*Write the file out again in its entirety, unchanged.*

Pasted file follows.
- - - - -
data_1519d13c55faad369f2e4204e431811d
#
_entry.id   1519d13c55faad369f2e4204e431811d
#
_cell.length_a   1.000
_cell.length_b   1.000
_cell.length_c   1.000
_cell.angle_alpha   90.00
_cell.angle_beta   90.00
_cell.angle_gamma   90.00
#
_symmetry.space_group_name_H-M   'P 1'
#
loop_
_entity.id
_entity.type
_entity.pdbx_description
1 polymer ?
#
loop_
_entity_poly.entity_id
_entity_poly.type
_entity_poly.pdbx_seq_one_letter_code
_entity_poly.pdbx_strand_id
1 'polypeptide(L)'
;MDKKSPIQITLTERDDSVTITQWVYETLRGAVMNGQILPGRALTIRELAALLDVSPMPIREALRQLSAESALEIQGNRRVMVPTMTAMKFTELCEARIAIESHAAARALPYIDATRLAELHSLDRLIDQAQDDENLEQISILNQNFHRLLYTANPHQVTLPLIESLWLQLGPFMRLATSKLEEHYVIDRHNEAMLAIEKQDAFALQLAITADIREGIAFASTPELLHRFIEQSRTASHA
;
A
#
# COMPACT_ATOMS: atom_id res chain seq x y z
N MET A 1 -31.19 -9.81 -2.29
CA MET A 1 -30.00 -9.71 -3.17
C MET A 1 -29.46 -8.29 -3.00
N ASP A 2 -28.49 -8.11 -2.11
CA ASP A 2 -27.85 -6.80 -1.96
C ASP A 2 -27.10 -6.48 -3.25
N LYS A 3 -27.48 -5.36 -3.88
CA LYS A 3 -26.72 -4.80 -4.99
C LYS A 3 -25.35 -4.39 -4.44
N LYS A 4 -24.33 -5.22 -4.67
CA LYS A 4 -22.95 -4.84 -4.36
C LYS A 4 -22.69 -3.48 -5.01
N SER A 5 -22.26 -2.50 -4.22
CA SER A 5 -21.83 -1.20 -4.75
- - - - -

data_1519d13c55faad369f2e4204e431811d
#
_entry.id   1519d13c55faad369f2e4204e431811d
#
_cell.length_a   1.000
_cell.length_b   1.000
_cell.length_c   1.000
_cell.angle_alpha   90.00
_cell.angle_beta   90.00
_cell.angle_gamma   90.00
#
_symmetry.space_group_name_H-M   'P 1'
#
loop_
_entity.id
_entity.type
_entity.pdbx_description
1 polymer ?
#
loop_
_entity_poly.entity_id
_entity_poly.type
_entity_poly.pdbx_seq_one_letter_code
_entity_poly.pdbx_strand_id
1 'polypeptide(L)'
;MDKKSPIQITLTERDDSVTITQWVYETLRGAVMNGQILPGRALTIRELAALLDVSPMPIREALRQLSAESALEIQGNRRVMVPTMTAMKFTELCEARIAIESHAAARALPYIDATRLAELHSLDRLIDQAQDDENLEQISILNQNFHRLLYTANPHQVTLPLIESLWLQLGPFMRLATSKLEEHYVIDRHNEAMLAIEKQDAFALQLAITADIREGIAFASTPELLHRFIEQSRTASHA
;
A
#
# COMPACT_ATOMS: atom_id res chain seq x y z
N MET A 1 -31.19 -9.81 -2.29
CA MET A 1 -30.00 -9.71 -3.17
C MET A 1 -29.46 -8.29 -3.00
N ASP A 2 -28.49 -8.11 -2.11
CA ASP A 2 -27.85 -6.80 -1.96
C ASP A 2 -27.10 -6.48 -3.25
N LYS A 3 -27.48 -5.36 -3.88
CA LYS A 3 -26.72 -4.80 -4.99
C LYS A 3 -25.35 -4.39 -4.44
N LYS A 4 -24.33 -5.22 -4.67
CA LYS A 4 -22.95 -4.84 -4.36
C LYS A 4 -22.69 -3.48 -5.01
N SER A 5 -22.26 -2.50 -4.22
CA SER A 5 -21.83 -1.20 -4.75